The Frenchman and the Mexican had driven a fairly quiet race and hardly had any television coverage right up until they sped past Alonso. It was a good result for Grosjean especially, who seems to either bring it home with a great result or crash out at the start, normally taking someone else with him. Luckily this week, he ended up on the podium rather than the latter.
Red Bull had a fairly positive weekend despite the fact that they were ordered to change part of the design of their car by the FIA. The cause of the controversy – holes. More specifically a small hole on the car floor and a tiny hole in the wheel hubs. The team have had the same design on the car since February but as they raked in strong results their competitors started calling on the FIA to order them to close the holes, citing them as a breach in regulations. Red Bull were confident that their car was legal and it had been looked over by officials before this week, who cleared it as good to race. However this weekend the team were ordered to close the holes.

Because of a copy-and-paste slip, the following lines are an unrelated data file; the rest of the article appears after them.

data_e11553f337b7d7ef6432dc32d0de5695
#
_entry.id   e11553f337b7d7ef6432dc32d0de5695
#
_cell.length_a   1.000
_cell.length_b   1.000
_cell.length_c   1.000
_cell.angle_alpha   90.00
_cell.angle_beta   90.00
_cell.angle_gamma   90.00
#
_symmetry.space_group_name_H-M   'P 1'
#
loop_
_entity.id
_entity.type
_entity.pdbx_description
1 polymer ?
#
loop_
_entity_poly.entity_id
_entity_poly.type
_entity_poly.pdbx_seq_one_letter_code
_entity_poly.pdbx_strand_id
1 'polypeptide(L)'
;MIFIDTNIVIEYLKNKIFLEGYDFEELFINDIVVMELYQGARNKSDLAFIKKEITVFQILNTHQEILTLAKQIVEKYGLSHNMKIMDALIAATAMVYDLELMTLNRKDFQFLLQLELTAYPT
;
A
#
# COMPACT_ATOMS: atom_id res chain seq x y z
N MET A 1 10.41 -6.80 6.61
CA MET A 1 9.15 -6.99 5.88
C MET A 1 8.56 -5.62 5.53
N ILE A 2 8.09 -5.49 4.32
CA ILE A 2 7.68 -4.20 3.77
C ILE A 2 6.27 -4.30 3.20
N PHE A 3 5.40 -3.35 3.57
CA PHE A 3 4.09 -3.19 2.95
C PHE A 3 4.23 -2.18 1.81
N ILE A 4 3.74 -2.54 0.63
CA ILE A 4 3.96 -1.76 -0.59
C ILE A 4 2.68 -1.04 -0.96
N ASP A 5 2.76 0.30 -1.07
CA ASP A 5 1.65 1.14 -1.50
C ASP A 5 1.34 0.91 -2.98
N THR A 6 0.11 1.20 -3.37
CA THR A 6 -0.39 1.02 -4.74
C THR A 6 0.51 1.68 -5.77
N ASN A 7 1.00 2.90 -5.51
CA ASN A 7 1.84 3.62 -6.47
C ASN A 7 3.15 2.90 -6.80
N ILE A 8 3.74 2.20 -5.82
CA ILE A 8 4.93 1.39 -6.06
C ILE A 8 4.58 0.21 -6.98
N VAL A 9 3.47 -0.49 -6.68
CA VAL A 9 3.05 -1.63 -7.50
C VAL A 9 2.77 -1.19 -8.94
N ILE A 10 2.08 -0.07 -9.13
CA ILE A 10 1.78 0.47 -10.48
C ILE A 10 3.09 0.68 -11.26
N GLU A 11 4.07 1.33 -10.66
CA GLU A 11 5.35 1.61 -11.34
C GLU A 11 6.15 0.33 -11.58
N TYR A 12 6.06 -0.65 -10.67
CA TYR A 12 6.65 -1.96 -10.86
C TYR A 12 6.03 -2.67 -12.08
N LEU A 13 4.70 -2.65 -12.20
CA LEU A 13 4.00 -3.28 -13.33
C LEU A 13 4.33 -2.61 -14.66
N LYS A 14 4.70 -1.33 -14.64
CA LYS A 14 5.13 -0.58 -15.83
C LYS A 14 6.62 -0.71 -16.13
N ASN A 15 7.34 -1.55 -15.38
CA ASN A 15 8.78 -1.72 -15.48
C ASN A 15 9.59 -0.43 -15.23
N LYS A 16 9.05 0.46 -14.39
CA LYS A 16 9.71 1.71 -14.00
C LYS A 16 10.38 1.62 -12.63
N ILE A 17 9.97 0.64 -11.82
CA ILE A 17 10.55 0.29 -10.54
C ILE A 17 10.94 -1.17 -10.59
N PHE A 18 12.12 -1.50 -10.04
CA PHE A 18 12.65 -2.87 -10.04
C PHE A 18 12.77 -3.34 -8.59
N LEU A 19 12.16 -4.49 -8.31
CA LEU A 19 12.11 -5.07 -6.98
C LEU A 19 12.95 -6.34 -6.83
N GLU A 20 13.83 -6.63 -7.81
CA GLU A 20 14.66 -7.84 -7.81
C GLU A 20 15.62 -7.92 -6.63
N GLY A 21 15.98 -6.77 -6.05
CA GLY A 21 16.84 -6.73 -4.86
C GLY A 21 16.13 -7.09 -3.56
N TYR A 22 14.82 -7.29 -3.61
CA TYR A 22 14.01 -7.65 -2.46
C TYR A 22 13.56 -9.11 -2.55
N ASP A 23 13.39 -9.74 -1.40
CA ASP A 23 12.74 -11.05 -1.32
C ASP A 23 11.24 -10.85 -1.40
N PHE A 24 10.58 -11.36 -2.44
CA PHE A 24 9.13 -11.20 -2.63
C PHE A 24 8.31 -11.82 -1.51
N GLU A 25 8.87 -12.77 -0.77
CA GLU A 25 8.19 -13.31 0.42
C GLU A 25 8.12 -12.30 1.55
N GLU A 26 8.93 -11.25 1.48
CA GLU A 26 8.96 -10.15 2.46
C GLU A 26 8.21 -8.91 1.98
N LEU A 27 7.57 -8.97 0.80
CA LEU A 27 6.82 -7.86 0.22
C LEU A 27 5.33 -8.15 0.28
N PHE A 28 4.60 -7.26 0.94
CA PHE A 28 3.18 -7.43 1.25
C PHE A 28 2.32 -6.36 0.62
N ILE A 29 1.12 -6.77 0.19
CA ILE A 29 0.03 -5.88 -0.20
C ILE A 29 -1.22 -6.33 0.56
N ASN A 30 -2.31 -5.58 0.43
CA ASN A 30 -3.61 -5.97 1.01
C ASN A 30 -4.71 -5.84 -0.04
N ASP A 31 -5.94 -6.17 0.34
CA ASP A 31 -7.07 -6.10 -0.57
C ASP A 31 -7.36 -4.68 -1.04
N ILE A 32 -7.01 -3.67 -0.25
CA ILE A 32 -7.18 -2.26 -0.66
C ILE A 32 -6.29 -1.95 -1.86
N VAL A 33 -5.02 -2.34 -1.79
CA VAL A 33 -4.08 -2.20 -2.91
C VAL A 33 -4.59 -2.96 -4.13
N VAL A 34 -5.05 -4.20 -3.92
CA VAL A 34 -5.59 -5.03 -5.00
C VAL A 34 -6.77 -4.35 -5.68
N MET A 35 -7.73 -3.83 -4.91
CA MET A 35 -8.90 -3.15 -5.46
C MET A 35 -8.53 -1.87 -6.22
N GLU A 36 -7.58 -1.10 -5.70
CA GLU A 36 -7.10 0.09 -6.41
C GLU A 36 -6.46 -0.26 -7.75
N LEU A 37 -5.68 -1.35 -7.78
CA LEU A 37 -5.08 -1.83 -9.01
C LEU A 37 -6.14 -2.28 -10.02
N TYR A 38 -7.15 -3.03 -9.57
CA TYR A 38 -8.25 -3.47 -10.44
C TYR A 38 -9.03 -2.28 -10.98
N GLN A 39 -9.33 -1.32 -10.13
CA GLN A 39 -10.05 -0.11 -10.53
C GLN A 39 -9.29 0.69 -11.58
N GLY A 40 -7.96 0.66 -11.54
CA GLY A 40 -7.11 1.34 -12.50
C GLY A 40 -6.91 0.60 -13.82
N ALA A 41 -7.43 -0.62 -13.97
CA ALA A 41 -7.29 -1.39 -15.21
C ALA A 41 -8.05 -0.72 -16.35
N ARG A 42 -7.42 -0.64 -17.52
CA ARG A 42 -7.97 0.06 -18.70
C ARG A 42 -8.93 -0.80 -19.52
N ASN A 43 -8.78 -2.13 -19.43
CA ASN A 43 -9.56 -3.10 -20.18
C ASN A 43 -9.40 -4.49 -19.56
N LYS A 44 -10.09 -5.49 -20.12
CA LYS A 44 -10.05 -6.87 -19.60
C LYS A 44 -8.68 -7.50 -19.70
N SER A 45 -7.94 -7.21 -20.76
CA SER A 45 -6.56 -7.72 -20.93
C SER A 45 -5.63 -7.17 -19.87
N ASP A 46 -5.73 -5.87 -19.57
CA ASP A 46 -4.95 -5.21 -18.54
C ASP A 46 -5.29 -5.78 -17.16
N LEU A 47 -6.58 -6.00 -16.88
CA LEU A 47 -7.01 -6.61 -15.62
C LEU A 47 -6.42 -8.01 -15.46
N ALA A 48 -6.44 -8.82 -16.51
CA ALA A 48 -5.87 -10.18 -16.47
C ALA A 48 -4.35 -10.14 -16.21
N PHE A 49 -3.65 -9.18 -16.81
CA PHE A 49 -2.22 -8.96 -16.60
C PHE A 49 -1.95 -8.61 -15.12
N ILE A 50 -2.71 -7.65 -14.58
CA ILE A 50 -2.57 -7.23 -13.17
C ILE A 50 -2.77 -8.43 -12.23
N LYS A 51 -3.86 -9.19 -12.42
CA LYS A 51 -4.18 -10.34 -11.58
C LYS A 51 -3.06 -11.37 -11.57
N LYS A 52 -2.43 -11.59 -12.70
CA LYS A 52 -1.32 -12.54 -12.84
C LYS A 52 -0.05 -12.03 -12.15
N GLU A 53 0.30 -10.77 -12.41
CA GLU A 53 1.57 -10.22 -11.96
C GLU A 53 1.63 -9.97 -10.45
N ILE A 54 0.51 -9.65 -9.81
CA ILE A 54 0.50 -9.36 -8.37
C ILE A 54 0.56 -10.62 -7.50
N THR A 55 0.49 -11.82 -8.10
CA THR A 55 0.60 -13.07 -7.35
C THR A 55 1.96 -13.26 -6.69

That didn’t seem to hold them back though, with Vettel picking up his 32nd pole on Saturday and Mark Webber lining up to start in P4. Race pace-wise the drivers seemed to struggle though, and crossed the line in fourth and seventh respectively.
Scot Paul di Resta drove a sterling qualifying session, well out-qualifying his team mate Nico Hulkenberg to start in P8, his best start of the season. He started the race strongly, but due to a lack of raw pace in the car, combined with high tyre degradation, the Scot could only manage a P11 finish, just one place ahead of Hulkenberg.
Next up on the calendar is the European Grand Prix in Valencia, Spain, traditionally one of the more boring races. However with this 2012 shaping up the way it has been, who knows what could happen? Will one of our seven winners manage the first 2012 double victory, or will we see yet another driver take the top podium step? One thing is for certain, the fans at the race will be cheering for Alonso, but with the top three in the drivers’ championship separated by just three points it’s all still to play for.